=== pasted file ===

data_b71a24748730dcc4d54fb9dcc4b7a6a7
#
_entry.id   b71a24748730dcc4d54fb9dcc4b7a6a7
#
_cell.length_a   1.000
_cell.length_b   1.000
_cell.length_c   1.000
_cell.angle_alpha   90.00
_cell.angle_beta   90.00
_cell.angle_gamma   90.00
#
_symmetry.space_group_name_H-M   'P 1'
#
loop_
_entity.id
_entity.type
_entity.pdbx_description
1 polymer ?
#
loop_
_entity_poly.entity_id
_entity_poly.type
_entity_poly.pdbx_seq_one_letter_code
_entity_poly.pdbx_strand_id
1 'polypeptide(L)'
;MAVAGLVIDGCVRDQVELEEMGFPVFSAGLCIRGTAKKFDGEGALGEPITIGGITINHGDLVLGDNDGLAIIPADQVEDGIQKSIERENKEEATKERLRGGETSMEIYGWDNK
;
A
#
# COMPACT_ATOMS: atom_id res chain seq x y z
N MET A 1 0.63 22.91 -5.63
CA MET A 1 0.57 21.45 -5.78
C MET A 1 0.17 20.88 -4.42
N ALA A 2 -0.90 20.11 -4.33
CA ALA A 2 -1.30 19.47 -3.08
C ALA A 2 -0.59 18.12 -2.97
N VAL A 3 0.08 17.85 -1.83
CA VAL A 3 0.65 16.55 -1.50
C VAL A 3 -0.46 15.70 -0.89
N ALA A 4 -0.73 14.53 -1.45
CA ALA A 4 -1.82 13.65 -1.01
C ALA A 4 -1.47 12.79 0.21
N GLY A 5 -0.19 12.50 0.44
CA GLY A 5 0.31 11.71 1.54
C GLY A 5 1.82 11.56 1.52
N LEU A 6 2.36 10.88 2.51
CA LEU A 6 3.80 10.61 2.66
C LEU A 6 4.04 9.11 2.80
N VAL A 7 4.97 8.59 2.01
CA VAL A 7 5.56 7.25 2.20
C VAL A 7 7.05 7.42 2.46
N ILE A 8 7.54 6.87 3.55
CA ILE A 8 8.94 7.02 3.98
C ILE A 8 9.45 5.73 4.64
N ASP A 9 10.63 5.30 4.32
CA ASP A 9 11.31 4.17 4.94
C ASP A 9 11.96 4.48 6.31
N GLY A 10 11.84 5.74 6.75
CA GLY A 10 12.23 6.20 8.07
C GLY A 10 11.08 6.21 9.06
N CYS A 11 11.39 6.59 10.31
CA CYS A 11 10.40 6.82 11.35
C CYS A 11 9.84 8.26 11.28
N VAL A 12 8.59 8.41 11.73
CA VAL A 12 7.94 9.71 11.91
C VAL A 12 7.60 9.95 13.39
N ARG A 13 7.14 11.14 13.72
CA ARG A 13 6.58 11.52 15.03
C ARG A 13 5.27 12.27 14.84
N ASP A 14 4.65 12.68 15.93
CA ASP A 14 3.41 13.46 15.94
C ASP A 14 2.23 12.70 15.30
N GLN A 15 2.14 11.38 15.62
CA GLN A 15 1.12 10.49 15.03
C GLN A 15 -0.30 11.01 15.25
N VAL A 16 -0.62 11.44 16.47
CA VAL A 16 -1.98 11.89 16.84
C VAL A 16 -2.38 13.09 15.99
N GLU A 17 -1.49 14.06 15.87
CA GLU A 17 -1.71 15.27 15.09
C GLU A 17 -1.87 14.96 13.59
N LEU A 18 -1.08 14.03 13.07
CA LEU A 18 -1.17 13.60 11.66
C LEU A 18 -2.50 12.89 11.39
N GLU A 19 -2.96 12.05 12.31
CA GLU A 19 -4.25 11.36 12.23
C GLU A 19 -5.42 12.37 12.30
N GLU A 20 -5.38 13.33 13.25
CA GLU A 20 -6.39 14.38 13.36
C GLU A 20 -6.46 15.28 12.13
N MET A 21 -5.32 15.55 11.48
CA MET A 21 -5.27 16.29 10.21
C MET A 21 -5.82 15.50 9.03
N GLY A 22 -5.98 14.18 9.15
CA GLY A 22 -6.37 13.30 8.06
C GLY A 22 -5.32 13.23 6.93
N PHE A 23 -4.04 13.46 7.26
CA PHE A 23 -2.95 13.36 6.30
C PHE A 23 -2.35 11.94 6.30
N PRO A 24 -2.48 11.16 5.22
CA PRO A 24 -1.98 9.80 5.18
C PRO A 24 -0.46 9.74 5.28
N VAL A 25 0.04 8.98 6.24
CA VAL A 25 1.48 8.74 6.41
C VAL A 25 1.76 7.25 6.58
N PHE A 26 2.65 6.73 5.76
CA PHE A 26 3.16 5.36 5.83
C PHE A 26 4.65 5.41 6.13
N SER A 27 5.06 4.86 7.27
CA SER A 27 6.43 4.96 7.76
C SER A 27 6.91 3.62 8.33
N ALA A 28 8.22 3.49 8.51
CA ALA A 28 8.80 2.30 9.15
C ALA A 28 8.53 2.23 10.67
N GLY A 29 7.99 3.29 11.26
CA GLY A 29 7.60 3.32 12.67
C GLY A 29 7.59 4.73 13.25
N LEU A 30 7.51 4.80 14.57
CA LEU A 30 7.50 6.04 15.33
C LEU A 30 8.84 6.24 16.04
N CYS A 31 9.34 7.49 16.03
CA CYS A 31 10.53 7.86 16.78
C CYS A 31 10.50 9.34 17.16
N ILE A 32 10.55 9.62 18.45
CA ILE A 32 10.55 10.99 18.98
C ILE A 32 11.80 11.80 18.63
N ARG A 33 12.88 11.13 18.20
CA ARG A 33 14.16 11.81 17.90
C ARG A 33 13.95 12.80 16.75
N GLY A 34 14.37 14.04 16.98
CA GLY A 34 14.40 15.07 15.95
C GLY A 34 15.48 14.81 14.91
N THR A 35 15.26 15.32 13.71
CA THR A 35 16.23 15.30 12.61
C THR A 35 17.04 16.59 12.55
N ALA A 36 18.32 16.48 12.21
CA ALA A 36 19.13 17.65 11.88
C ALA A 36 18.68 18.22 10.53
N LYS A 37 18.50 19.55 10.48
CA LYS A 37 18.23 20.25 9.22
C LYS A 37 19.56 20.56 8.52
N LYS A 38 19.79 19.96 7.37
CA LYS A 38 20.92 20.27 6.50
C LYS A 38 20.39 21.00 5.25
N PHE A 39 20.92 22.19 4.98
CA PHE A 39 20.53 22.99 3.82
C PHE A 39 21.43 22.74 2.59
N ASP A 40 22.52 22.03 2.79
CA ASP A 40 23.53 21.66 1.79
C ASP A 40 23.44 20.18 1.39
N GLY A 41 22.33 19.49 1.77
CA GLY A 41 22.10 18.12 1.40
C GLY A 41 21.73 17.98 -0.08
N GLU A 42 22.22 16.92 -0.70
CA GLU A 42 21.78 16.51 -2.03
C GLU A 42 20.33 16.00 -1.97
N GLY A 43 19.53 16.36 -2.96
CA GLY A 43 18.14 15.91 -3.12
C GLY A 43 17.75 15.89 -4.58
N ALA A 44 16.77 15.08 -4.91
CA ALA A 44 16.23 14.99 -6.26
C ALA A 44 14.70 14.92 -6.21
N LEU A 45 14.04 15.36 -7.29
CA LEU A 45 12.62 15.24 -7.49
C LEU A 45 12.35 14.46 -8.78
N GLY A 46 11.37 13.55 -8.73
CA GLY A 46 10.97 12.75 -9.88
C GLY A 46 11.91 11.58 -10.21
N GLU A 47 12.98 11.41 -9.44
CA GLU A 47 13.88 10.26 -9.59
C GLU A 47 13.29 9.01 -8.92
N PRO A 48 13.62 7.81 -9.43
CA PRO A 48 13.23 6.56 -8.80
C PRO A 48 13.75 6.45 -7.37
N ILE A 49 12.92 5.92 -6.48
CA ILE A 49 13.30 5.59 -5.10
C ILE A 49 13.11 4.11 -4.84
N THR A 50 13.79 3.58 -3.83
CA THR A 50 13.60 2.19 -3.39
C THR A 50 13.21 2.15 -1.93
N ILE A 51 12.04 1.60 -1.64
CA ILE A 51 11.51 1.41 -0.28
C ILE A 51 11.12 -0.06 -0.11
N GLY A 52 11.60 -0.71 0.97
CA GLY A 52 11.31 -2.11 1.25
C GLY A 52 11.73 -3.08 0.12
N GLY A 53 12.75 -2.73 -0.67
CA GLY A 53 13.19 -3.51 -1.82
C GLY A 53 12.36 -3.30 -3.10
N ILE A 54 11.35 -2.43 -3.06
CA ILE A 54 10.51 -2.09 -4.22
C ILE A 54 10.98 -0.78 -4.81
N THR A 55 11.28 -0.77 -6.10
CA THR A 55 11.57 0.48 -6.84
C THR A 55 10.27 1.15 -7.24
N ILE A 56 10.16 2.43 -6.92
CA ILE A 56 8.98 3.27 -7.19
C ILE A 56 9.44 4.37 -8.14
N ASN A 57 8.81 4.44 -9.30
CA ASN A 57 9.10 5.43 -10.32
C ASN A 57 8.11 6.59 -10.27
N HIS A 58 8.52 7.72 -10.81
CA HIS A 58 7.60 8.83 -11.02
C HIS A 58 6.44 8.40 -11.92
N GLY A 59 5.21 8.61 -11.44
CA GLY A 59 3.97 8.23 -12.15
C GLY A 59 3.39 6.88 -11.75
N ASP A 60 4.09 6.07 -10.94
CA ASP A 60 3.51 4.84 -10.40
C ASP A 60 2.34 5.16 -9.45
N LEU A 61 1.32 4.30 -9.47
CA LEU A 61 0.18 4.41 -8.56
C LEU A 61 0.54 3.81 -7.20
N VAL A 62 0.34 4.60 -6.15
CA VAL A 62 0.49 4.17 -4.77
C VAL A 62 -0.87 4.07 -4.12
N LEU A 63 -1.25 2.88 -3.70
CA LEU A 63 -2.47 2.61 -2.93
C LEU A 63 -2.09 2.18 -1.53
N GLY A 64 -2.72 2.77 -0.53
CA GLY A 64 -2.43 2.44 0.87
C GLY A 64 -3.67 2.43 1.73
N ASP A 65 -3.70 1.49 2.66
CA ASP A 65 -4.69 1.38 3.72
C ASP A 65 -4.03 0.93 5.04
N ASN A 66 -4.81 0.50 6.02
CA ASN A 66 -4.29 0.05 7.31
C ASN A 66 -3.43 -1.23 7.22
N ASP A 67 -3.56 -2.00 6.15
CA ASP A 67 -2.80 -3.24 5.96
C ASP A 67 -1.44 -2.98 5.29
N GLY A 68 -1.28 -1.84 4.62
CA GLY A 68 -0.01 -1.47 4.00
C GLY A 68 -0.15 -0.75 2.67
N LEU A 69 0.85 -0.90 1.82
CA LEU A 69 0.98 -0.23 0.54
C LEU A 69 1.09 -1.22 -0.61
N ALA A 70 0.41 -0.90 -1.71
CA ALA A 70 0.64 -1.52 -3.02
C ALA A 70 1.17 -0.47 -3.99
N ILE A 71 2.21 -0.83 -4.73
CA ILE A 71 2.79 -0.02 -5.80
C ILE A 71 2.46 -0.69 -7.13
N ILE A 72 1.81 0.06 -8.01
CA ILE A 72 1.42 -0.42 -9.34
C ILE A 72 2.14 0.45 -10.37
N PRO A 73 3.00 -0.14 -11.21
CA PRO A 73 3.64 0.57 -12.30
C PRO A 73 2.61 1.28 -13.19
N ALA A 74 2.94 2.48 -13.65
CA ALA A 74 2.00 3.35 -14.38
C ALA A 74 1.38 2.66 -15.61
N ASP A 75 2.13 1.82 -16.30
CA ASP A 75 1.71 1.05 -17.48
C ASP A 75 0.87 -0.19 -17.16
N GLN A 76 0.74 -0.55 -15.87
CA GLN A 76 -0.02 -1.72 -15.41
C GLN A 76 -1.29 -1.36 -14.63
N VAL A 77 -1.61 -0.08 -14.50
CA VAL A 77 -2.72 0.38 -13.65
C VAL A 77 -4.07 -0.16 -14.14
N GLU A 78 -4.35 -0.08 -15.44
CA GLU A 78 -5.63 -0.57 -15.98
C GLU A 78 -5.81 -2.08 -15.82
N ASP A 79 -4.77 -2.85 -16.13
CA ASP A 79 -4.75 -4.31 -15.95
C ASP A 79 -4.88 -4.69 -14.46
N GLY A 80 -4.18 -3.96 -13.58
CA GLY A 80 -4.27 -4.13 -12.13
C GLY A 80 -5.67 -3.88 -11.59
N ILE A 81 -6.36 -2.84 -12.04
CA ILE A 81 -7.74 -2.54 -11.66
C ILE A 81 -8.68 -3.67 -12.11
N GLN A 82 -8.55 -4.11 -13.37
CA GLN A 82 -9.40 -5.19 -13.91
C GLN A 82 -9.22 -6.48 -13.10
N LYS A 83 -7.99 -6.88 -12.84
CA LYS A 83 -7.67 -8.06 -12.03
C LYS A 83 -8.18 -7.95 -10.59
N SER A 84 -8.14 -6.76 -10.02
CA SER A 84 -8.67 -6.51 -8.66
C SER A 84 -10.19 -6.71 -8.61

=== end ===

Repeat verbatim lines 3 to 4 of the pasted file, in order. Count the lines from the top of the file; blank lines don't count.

_entry.id   b71a24748730dcc4d54fb9dcc4b7a6a7
#